Kansas state government's affinity for piling on public debt expanded by 40 percent during the past four years as lawmakers borrowed $1 billion to bolster an underfunded pension system and sold $400 million in bonds to pay for basic highway maintenance, state officials said.

The result of these transactions was Kansas per capita debt load of $1,554 in 2018, ranking the state 18th highest in the nation. Kansas' total exceeded the combined figure of all four neighboring states. The per-capita comparisons: Missouri, $532; Colorado, $484; Oklahoma, $303; and Nebraska, $20. 

"Overall, the state had used debt sparingly in prior decades and was previously considered a low-debt state. Now, we are a moderate debt state," said Jim MacMurray, a senior vice president at the Kansas Development Finance Authority.

Accumulation of debt by the state of Kansas hasn't gone unnoticed by Jake LaTurner, the state's treasurer and a former Republican senator from southeast Kansas. His office created a "user-friendly" interactive portal to help the public review the source and amount of debt carried by the state.

"I strongly encourage the governor, legislators and others to use these tools to help develop a plan that aggressively attacks this liability," said LaTurner, who has interest in running for U.S. Senate. "It is important that we do not turn a blind eye to this endless cycle of mortgaging our children’s future."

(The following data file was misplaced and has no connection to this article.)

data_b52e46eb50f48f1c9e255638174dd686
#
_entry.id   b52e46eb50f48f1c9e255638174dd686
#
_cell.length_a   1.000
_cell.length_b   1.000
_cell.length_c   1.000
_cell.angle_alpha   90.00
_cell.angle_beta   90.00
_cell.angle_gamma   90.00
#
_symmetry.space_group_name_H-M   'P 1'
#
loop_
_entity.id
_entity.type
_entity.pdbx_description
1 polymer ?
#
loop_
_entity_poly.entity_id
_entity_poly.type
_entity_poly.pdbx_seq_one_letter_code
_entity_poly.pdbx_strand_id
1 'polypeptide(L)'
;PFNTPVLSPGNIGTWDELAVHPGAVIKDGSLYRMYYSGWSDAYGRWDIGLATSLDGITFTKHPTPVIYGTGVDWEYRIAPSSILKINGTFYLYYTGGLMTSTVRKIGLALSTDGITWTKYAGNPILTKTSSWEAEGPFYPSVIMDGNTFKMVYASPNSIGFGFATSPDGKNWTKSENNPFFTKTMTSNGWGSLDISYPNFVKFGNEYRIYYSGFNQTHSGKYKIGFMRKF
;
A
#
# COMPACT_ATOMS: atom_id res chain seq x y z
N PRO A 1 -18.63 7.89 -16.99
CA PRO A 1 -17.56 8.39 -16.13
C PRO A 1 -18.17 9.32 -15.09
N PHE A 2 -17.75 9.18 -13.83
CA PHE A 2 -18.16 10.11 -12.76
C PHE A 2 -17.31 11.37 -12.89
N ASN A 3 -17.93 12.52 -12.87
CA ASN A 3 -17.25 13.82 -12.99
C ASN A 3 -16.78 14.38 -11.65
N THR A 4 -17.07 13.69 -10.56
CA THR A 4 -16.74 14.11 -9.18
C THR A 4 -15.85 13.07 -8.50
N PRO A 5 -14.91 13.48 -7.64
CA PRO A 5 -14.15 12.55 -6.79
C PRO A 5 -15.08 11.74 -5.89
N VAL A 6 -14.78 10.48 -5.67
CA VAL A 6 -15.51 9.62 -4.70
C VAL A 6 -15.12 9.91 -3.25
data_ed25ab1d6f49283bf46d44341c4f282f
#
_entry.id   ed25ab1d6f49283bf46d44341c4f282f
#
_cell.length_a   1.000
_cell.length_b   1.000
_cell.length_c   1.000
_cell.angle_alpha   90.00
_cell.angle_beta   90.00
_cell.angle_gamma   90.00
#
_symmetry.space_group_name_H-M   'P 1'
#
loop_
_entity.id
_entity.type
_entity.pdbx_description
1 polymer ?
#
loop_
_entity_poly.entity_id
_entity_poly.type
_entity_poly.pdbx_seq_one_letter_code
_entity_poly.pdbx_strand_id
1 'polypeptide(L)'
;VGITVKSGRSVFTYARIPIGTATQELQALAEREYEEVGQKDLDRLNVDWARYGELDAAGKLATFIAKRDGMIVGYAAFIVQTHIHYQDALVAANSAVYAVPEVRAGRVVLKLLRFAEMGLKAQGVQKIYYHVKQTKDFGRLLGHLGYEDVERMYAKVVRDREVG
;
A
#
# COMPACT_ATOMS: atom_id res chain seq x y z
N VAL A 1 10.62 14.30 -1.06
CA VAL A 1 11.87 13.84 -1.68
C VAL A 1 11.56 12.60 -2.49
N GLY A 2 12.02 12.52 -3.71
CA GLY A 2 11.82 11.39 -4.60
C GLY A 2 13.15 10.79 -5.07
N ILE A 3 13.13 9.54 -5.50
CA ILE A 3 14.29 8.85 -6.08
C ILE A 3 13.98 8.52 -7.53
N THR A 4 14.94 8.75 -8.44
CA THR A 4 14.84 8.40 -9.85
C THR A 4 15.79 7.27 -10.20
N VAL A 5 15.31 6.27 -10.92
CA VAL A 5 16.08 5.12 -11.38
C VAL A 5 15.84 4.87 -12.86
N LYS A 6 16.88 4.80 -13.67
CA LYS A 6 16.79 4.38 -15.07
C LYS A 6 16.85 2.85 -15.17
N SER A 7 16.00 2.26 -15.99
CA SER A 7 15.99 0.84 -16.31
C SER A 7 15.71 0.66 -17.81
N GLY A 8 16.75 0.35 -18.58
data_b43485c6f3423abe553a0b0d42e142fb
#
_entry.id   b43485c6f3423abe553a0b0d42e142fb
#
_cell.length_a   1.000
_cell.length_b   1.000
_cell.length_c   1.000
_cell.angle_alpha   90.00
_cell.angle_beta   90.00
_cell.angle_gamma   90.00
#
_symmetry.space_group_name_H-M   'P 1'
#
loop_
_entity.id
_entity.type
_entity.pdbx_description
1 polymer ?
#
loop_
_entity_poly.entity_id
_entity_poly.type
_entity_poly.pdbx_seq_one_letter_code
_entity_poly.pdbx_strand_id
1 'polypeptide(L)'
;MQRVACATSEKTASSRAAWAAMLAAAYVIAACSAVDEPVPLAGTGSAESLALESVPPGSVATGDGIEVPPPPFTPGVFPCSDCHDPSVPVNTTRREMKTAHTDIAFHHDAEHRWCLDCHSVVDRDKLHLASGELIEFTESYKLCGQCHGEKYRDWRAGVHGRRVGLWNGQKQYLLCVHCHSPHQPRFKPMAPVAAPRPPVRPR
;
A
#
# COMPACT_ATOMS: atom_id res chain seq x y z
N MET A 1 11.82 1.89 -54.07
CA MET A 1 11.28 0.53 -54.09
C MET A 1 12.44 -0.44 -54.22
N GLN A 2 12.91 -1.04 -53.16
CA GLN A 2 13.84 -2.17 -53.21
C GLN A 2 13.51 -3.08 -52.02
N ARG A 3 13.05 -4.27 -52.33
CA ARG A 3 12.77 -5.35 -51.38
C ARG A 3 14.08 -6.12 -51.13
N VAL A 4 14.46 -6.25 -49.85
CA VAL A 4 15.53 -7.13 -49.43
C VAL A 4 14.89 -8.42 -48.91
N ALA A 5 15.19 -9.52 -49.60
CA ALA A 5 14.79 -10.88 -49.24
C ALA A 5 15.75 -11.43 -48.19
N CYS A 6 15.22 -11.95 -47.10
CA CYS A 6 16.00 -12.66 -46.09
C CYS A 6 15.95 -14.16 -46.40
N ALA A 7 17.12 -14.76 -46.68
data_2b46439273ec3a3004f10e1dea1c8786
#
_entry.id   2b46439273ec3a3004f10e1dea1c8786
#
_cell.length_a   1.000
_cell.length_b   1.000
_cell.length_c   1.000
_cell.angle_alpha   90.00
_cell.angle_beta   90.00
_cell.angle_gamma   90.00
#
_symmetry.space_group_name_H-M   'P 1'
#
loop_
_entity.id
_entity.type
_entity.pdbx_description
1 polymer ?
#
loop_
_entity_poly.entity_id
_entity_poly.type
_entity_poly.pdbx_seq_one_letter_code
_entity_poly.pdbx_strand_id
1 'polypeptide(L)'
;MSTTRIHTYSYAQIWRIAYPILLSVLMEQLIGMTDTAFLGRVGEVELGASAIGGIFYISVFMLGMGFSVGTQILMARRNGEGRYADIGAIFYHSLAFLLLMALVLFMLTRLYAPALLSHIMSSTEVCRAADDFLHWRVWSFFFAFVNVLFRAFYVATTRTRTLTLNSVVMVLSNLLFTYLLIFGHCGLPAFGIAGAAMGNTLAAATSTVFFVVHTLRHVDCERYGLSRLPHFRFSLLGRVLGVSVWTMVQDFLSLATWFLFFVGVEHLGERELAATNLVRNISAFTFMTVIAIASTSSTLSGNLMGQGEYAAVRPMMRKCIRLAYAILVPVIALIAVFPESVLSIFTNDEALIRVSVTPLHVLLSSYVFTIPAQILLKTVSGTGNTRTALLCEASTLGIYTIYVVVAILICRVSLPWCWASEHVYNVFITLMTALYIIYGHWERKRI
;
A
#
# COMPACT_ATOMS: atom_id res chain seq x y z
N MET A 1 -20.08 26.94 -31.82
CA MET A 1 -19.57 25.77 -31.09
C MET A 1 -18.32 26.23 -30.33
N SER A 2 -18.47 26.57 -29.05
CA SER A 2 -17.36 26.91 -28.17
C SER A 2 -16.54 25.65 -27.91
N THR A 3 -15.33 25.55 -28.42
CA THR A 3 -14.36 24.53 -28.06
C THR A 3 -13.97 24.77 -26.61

More than $2 billion in tax-supported debt has been incurred to support the Kansas Public Employees Retirement System and for building projects at the University of Kansas Medical Center, National Bio- and Agro-Defense Facility in Manhattan and the Kansas Capitol.

Kansas taxpayers are on the hook for $2 billion in bonds issued on behalf of the Kansas Department of Transportation, including more than $400 million used to pay for highway surface preservation work in the previous and current fiscal years.

"Important to do, but not something for which you would typically bond," Julie Lorenz, interim KDOT secretary, told members of the Senate Ways and Means Committee. "Speaking to that appropriateness of bonding, when you think about bonding for a bridge that might last 50 or 75 years, great, because multiple generations are going to use that bridge."

However, she said, borrowing hundreds of millions of dollars to fill potholes was a questionable investment strategy.

The state turned to borrowing for short-term highway maintenance projects because more than $2 billion had been drained from KDOT's revenue stream since 2011 by the Legislature and Republican governors. During five consecutive fiscal years, annual "Bank of KDOT" raids to support the state's general operating budget ranged from $425 million in 2015 to $530 million in 2018.

Lorenz said the budget proposed by Democratic Gov. Laura Kelly would reduce the diversion of KDOT's resources to $370 million in the 2020 fiscal year and phase out the practice within four years.